Service(s) working on this project
In the context of the battle against antibiotics resistance, a new 2016 legislation banned and rationalized the use of critically important antibiotics in food-producing animals. Since then, the use of the antibiotics (fluoro)quinolones (FQ) in livestock farming has dropped dramatically, but unexpectedly high levels of FQ resistance in E. coli still remain in broiler farming. A high prevalence in food-producing animals represents a potential route of transmission to the human intestinal flora, which may contribute to rising resistant bacteria in the human clinical setting. In addition, the occurrence of FQ resistance in germs that can be transferred from animals to humans, such as Salmonella and Campylobacter is a direct risk to humans. In this study, we investigate the reason for this high level of FQ resistance, including through the use of whole genome sequencing, in order to obtain a better understanding of the problem and to implement the best (preventive) measures.
In the context of the battle against antibiotics resistance, a new 2016 legislation banned and rationalized the use of critically important antibiotics, such as (fluoro)quinolones (FQ), in food-producing animals. Despite the low use of fluoroquinolones (FQ) in the broiler production, a high prevalence of FQ resistance is found in commensal E. coli in broilers. It is unclear what is at the origin of this resistance. This project aims to answer different research questions:
- To what extent can residues of FQ be found in the feathers of broilers and their parent stock? What is the genetic background of the FQ resistant E. coli strains in broilers?
- What are the causes of the unexpected high FQ resistance in E. coli in broilers?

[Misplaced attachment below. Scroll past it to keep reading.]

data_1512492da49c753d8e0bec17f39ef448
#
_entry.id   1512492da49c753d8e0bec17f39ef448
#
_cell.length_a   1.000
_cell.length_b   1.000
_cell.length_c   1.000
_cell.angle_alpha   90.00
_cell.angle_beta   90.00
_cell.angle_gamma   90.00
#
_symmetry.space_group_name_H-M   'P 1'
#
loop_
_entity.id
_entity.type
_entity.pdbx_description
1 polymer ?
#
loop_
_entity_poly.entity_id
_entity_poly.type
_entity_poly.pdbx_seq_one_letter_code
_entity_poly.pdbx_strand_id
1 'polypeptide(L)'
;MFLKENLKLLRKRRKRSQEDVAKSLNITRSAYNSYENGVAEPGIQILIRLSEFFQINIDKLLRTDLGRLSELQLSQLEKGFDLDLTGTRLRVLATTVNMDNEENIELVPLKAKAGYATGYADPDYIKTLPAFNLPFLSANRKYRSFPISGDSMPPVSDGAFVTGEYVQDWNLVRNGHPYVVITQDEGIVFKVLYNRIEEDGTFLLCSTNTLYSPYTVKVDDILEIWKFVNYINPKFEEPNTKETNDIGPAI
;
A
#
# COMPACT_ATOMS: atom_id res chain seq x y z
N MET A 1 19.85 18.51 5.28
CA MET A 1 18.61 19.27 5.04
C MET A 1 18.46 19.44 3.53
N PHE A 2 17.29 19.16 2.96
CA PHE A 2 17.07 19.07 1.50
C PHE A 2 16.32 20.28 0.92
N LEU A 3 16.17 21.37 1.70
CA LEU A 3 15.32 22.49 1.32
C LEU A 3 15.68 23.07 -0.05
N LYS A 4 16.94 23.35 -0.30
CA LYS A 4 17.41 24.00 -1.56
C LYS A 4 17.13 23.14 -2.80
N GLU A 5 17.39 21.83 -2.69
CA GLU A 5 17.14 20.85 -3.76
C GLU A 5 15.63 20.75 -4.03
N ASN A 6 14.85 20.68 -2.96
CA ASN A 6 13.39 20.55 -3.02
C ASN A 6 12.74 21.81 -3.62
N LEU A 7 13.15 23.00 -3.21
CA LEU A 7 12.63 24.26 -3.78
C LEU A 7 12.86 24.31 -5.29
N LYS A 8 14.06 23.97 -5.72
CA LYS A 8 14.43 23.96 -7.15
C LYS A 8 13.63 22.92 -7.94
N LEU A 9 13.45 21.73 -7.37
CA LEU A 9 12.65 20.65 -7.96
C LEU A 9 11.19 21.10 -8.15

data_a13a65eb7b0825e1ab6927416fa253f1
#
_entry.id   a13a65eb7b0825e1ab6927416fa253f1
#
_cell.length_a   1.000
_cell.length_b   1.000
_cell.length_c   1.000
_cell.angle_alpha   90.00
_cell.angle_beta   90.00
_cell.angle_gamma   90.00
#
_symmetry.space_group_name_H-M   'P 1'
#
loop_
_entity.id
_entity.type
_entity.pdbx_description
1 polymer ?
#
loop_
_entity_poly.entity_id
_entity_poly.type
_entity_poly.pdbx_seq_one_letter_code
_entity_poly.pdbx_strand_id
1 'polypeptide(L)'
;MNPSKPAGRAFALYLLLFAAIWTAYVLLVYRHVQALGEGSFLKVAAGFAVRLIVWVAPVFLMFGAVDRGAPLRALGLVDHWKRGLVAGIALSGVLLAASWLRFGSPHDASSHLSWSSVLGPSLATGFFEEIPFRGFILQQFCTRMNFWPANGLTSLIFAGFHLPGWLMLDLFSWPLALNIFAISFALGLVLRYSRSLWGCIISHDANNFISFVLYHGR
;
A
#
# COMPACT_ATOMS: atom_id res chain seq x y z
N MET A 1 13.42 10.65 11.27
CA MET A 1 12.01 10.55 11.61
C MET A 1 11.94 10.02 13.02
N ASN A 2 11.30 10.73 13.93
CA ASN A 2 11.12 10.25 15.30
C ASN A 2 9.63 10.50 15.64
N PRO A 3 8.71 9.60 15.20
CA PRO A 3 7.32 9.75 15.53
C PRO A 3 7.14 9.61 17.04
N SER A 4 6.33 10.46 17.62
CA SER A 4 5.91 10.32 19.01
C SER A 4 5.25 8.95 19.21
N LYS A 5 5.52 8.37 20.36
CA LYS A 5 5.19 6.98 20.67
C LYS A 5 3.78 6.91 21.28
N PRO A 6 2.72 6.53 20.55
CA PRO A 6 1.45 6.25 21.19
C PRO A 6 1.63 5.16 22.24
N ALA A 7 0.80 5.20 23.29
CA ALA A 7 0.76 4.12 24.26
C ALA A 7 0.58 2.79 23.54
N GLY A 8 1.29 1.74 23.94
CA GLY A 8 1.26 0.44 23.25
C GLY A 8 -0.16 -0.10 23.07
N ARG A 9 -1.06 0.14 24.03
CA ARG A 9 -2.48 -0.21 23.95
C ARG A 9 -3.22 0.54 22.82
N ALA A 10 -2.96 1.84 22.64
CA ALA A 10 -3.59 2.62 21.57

- Which risk factors influence the occurrence of FQ resistance and are responsible for maintaining resistance within the population? Which mechanisms of co-resistance can be found and how can this be linked to the occurrence of FQ resistance? To what extent can FQ resistance be transferred through the production chain from parent stocks to hatcheries and to broiler farms? What is the role of the environment within the spread of FQ resistance?
- Is the occurrence of FQ resistance in commensal E. coli a possible source for the spread of FQ resistance to Campylobacter spp. and Salmonella spp.?
A cross-sectional study on broiler farms will examine to what extent the environment is a source for the spread of FQ resistance in broiler chickens and whether FQ resistant E. coli strains can already be found in the environment before chicks are even present on the farm. In addition, the objective is also to examine how the dynamics of the spread of FQ resistance develop within a flock of broilers and which factors influence this. Subsequently, a longitudinal study investigates to what extent the FQ resistance is transferred throughout the chain from parent stock farms over the hatcheries to broiler farms. Extensive bacteriological analysis, including Whole Genome Sequencing, aims to examine the phenotypic and genotypic properties of the bacteria in order to find associations that can explain the high prevalence. In addition, an analytical method is being set up for the detection of (fluoro)quinolones residues in broiler feathers in order to determine to what extent residues of (fluoro)quinolones remain in broiler feathers and parent stock, and this to be able to rule out with certainty that no (fluoro)quinolones use is the basis for the FQ resistance.
In this project coordinated by Ghent University, TAG is involved in the WGS analysis of isolates and its data analysis.